DMV Questions about Night Driving

DMV Test: What you must know about night driving

Study the Night Driving Chapter in Your Manual

Get your state’s driver guide ready and look up a chapter about night driving. After studying it, see if you can answer the questions below:

Question 1: Compared to daytime driving, driving at night is:

  •   A. Easier for most drivers
  •   B. Less dangerous
  •   C. More difficult

Night driving is more difficult and dangerous than daytime driving. The risk of a fatal crash is three times greater at night.

Question 2: When you drive at night:

  •   A. You cannot see as far ahead as you can in daylight
  •   B. You should wear tinted glasses to avoid glare
  •   C. There is less traffic and you can drive faster than the posted speed limit

At night, you cannot see as far ahead as you can in daylight. Your headlights only let you see about 350 feet ahead and limit your view of the sides of the road.

Question 3: When driving on dark roads with your headlights on, you should make sure:

  •   A. To use high beam headlights when there are oncoming vehicles
  •   B. To keep interior lights on
  •   C. Not to overdrive your headlights

Do not overdrive your headlights. Be sure you are driving slow enough to be able stop or turn within the distance you can see ahead.

Question 4: When driving on a clear night with a steady stream of oncoming traffic, you should turn on:

  •   A. Headlights on high beam
  •   B. Headlights on low beam
  •   C. Parking lights

To avoid blinding others, you must use low beams when there are oncoming vehicles.

Question 5: When driving in heavy rain at night, high beams will often:

  •   A. Cause glare and limit your vision
  •   B. Help you to see more of the road ahead
  •   C. Help to reduce glare

In heavy rain, high beams will cause glare and make it more difficult to see ahead.

Learn more: How to Avoid Glare from Headlights.

Question 6: When it is dark, how far ahead can you normally see with your high beam headlights?

  •   A. 350 feet
  •   B. 800 feet
  •   C. 1,200 feet

High beams let you see about 350 – 400 feet ahead. Dirty lenses can cut that distance in half! So, keep your headlights clean.

Question 7: When you are driving at night and nearing another vehicle from behind, you must:

  •   A. Turn off headlights and use parking lights
  •   B. Flash your headlight as a warning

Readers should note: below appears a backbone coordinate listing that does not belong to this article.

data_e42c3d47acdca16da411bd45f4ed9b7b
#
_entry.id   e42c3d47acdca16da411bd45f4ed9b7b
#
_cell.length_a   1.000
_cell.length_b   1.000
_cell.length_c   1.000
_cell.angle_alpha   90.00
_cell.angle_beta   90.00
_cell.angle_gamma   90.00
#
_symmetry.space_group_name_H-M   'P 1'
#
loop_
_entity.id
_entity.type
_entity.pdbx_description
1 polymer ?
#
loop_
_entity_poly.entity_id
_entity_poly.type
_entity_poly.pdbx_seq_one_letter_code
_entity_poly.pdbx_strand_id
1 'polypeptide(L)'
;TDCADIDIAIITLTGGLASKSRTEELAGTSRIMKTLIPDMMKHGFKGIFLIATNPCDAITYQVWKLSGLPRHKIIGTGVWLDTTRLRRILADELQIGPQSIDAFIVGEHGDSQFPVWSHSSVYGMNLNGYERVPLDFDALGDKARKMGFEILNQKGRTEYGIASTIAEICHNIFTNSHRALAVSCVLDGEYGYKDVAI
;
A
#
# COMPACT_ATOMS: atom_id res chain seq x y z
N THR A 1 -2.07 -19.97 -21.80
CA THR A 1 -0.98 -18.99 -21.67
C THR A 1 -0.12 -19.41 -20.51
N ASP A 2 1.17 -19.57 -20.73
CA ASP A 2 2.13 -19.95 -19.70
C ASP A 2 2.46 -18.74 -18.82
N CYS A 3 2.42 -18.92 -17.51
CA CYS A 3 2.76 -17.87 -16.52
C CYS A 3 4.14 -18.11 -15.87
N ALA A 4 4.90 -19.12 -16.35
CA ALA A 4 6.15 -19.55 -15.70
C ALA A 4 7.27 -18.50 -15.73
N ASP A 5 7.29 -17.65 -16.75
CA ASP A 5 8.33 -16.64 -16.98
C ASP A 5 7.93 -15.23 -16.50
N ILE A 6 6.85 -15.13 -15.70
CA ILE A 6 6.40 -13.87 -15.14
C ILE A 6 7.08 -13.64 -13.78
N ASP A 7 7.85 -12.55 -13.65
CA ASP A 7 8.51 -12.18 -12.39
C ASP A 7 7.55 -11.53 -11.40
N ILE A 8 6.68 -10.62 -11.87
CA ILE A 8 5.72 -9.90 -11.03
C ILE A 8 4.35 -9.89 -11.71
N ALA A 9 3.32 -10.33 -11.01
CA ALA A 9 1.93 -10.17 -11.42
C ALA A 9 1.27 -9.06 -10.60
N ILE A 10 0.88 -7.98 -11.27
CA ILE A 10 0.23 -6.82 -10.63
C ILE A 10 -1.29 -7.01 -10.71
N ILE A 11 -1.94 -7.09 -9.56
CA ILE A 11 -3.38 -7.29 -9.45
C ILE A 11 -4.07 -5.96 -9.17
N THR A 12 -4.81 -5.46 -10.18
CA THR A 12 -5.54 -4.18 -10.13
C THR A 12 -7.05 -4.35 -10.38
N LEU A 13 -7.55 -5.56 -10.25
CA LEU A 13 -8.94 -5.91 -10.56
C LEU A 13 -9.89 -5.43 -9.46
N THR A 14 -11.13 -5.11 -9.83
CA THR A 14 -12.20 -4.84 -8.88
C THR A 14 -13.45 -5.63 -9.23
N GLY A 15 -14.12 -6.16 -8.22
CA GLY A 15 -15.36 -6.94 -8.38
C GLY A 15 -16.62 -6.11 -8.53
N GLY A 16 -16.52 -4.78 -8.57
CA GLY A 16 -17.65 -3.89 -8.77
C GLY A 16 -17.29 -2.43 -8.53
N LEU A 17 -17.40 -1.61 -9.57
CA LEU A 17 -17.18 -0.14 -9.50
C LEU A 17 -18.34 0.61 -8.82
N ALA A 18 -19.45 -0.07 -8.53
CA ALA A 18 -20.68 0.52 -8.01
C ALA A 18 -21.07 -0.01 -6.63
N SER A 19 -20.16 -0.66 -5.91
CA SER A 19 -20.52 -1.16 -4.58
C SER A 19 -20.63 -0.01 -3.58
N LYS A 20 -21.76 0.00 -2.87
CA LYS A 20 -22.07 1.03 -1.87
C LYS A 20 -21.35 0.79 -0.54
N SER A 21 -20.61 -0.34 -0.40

•   C. Use your low beam headlights

Always dim your headlights when there is oncoming traffic or when you approach other vehicles from behind.

Question 8: When driving at night you may use your parking lights instead of headlights:

  •   A. On well-lit streets in the city
  •   B. If you are driving at low speed
  •   C. Under no circumstances

Parking lights should only be used when you have parked your vehicle.

Question 9: In which of the following situations should you use headlights on low beams?

  •   A. At night in the city
  •   B. In foggy or misty weather
  •   C. Both A and B
  •   D. Neither A nor B

Use low beams in cities and when there is oncoming traffic. You should also use low beams in fog, rain, or snowfall.

Question 10: You should never use your high-beam headlights if you are:

  •   A. Driving on a road with no median
  •   B. Going down a steep hill
  •   C. Following another car

Use low beams when nearing another vehicle from behind.

Question 11: To drive more safely at night:

  •   A. Don’t drive when you are tired
  •   B. Follow other vehicles more closely
  •   C. Drive with parking lights on when you approach pedestrians

Don’t drive when you are tired. Your reaction time is affected, and it takes longer for you to stop when needed.

DMV Test: How to Avoid Glare From Headlights

Question 12: When a car with bright headlights comes toward you at night you should:

  •   A. Look toward the right edge of your lane
  •   B. Move onto the shoulder
  •   C. Look below the lights

To avoid the glare, glance toward the right edge of your lane.